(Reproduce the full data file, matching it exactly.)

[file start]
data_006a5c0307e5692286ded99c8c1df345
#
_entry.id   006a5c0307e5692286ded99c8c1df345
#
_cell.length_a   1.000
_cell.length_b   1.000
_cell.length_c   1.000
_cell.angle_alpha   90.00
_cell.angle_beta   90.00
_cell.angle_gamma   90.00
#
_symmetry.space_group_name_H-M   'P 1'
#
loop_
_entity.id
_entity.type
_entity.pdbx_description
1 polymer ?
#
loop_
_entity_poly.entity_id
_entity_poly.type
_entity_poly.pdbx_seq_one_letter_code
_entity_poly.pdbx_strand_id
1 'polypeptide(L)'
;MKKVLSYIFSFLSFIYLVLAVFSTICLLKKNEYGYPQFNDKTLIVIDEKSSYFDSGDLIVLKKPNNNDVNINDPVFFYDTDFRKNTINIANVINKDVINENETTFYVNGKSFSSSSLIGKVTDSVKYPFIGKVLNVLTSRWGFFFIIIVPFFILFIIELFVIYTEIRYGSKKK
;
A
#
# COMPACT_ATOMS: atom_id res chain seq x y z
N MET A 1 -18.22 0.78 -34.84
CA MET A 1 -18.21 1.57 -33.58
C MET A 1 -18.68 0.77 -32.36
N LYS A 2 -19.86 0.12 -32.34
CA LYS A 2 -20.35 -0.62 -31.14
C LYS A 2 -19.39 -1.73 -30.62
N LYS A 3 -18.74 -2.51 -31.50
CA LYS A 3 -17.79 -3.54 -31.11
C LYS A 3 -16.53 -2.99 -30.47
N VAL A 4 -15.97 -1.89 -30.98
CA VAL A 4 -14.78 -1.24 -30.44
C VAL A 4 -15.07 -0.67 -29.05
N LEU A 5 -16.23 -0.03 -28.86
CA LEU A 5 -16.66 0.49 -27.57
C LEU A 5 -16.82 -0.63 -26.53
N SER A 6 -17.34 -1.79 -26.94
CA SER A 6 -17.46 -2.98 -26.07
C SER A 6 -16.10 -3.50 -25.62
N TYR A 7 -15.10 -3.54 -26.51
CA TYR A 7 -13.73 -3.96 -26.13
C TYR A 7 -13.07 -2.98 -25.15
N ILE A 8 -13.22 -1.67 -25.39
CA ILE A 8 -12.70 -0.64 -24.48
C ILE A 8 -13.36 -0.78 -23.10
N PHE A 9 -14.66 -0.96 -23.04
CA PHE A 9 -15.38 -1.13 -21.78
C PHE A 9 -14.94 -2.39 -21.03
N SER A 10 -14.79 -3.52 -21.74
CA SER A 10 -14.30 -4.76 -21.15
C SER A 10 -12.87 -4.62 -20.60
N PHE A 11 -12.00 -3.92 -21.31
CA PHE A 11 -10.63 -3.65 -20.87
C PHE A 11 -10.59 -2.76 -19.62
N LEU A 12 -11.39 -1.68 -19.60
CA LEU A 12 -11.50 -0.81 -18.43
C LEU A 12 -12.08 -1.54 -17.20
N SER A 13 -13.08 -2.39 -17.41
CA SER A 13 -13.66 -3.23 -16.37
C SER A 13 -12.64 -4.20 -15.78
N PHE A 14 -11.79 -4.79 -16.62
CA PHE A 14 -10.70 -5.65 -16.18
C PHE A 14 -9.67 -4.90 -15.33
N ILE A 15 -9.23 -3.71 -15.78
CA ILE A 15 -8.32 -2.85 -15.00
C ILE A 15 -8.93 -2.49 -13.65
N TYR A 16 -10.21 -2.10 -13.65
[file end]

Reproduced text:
data_006a5c0307e5692286ded99c8c1df345
#
_entry.id   006a5c0307e5692286ded99c8c1df345
#
_cell.length_a   1.000
_cell.length_b   1.000
_cell.length_c   1.000
_cell.angle_alpha   90.00
_cell.angle_beta   90.00
_cell.angle_gamma   90.00
#
_symmetry.space_group_name_H-M   'P 1'
#
loop_
_entity.id
_entity.type
_entity.pdbx_description
1 polymer ?
#
loop_
_entity_poly.entity_id
_entity_poly.type
_entity_poly.pdbx_seq_one_letter_code
_entity_poly.pdbx_strand_id
1 'polypeptide(L)'
;MKKVLSYIFSFLSFIYLVLAVFSTICLLKKNEYGYPQFNDKTLIVIDEKSSYFDSGDLIVLKKPNNNDVNINDPVFFYDTDFRKNTINIANVINKDVINENETTFYVNGKSFSSSSLIGKVTDSVKYPFIGKVLNVLTSRWGFFFIIIVPFFILFIIELFVIYTEIRYGSKKK
;
A
#
# COMPACT_ATOMS: atom_id res chain seq x y z
N MET A 1 -18.22 0.78 -34.84
CA MET A 1 -18.21 1.57 -33.58
C MET A 1 -18.68 0.77 -32.36
N LYS A 2 -19.86 0.12 -32.34
CA LYS A 2 -20.35 -0.62 -31.14
C LYS A 2 -19.39 -1.73 -30.62
N LYS A 3 -18.74 -2.51 -31.50
CA LYS A 3 -17.79 -3.54 -31.11
C LYS A 3 -16.53 -2.99 -30.47
N VAL A 4 -15.97 -1.89 -30.98
CA VAL A 4 -14.78 -1.24 -30.44
C VAL A 4 -15.07 -0.67 -29.05
N LEU A 5 -16.23 -0.03 -28.86
CA LEU A 5 -16.66 0.49 -27.57
C LEU A 5 -16.82 -0.63 -26.53
N SER A 6 -17.34 -1.79 -26.94
CA SER A 6 -17.46 -2.98 -26.07
C SER A 6 -16.10 -3.50 -25.62
N TYR A 7 -15.10 -3.54 -26.51
CA TYR A 7 -13.73 -3.96 -26.13
C TYR A 7 -13.07 -2.98 -25.15
N ILE A 8 -13.22 -1.67 -25.39
CA ILE A 8 -12.70 -0.64 -24.48
C ILE A 8 -13.36 -0.78 -23.10
N PHE A 9 -14.66 -0.96 -23.04
CA PHE A 9 -15.38 -1.13 -21.78
C PHE A 9 -14.94 -2.39 -21.03
N SER A 10 -14.79 -3.52 -21.74
CA SER A 10 -14.30 -4.76 -21.15
C SER A 10 -12.87 -4.62 -20.60
N PHE A 11 -12.00 -3.92 -21.31
CA PHE A 11 -10.63 -3.65 -20.87
C PHE A 11 -10.59 -2.76 -19.62
N LEU A 12 -11.39 -1.68 -19.60
CA LEU A 12 -11.50 -0.81 -18.43
C LEU A 12 -12.08 -1.54 -17.20
N SER A 13 -13.08 -2.39 -17.41
CA SER A 13 -13.66 -3.23 -16.37
C SER A 13 -12.64 -4.20 -15.78
N PHE A 14 -11.79 -4.79 -16.62
CA PHE A 14 -10.70 -5.65 -16.18
C PHE A 14 -9.67 -4.90 -15.33
N ILE A 15 -9.23 -3.71 -15.78
CA ILE A 15 -8.32 -2.85 -15.00
C ILE A 15 -8.93 -2.49 -13.65
N TYR A 16 -10.21 -2.10 -13.65